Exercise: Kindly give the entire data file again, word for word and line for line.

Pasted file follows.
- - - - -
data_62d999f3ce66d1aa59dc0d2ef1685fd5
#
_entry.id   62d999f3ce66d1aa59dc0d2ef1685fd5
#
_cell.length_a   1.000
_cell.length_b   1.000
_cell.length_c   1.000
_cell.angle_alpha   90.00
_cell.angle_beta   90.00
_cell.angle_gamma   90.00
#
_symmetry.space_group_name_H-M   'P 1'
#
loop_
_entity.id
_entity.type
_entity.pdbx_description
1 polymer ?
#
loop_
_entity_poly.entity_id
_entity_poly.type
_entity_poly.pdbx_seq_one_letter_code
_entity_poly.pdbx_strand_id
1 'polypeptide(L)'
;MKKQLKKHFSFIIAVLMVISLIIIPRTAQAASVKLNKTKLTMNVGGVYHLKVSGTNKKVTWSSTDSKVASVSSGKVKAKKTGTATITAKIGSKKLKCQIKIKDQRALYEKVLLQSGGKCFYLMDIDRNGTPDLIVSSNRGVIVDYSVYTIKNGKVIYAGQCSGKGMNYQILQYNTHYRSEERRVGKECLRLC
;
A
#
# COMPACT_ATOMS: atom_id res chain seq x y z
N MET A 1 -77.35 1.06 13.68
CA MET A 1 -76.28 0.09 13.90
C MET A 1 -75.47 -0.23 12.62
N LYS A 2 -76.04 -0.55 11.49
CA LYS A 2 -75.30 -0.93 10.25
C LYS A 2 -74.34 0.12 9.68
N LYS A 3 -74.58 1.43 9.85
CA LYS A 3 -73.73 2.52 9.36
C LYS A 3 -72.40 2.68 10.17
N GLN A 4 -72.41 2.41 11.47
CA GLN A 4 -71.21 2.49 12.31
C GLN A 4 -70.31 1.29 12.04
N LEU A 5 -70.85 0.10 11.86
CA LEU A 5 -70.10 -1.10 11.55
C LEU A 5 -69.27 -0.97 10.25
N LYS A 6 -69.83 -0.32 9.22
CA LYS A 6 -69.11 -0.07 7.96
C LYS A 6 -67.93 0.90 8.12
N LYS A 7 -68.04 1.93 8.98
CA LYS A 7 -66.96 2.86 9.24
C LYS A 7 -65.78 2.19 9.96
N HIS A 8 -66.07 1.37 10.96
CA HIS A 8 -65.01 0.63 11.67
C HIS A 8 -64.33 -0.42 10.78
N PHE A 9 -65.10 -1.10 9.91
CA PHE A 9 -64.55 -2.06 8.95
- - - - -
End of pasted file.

data_62d999f3ce66d1aa59dc0d2ef1685fd5
#
_entry.id   62d999f3ce66d1aa59dc0d2ef1685fd5
#
_cell.length_a   1.000
_cell.length_b   1.000
_cell.length_c   1.000
_cell.angle_alpha   90.00
_cell.angle_beta   90.00
_cell.angle_gamma   90.00
#
_symmetry.space_group_name_H-M   'P 1'
#
loop_
_entity.id
_entity.type
_entity.pdbx_description
1 polymer ?
#
loop_
_entity_poly.entity_id
_entity_poly.type
_entity_poly.pdbx_seq_one_letter_code
_entity_poly.pdbx_strand_id
1 'polypeptide(L)'
;MKKQLKKHFSFIIAVLMVISLIIIPRTAQAASVKLNKTKLTMNVGGVYHLKVSGTNKKVTWSSTDSKVASVSSGKVKAKKTGTATITAKIGSKKLKCQIKIKDQRALYEKVLLQSGGKCFYLMDIDRNGTPDLIVSSNRGVIVDYSVYTIKNGKVIYAGQCSGKGMNYQILQYNTHYRSEERRVGKECLRLC
;
A
#
# COMPACT_ATOMS: atom_id res chain seq x y z
N MET A 1 -77.35 1.06 13.68
CA MET A 1 -76.28 0.09 13.90
C MET A 1 -75.47 -0.23 12.62
N LYS A 2 -76.04 -0.55 11.49
CA LYS A 2 -75.30 -0.93 10.25
C LYS A 2 -74.34 0.12 9.68
N LYS A 3 -74.58 1.43 9.85
CA LYS A 3 -73.73 2.52 9.36
C LYS A 3 -72.40 2.68 10.17
N GLN A 4 -72.41 2.41 11.47
CA GLN A 4 -71.21 2.49 12.31
C GLN A 4 -70.31 1.29 12.04
N LEU A 5 -70.85 0.10 11.86
CA LEU A 5 -70.10 -1.10 11.55
C LEU A 5 -69.27 -0.97 10.25
N LYS A 6 -69.83 -0.32 9.22
CA LYS A 6 -69.11 -0.07 7.96
C LYS A 6 -67.93 0.90 8.12
N LYS A 7 -68.04 1.93 8.98
CA LYS A 7 -66.96 2.86 9.24
C LYS A 7 -65.78 2.19 9.96
N HIS A 8 -66.07 1.37 10.96
CA HIS A 8 -65.01 0.63 11.67
C HIS A 8 -64.33 -0.42 10.78
N PHE A 9 -65.10 -1.10 9.91
CA PHE A 9 -64.55 -2.06 8.95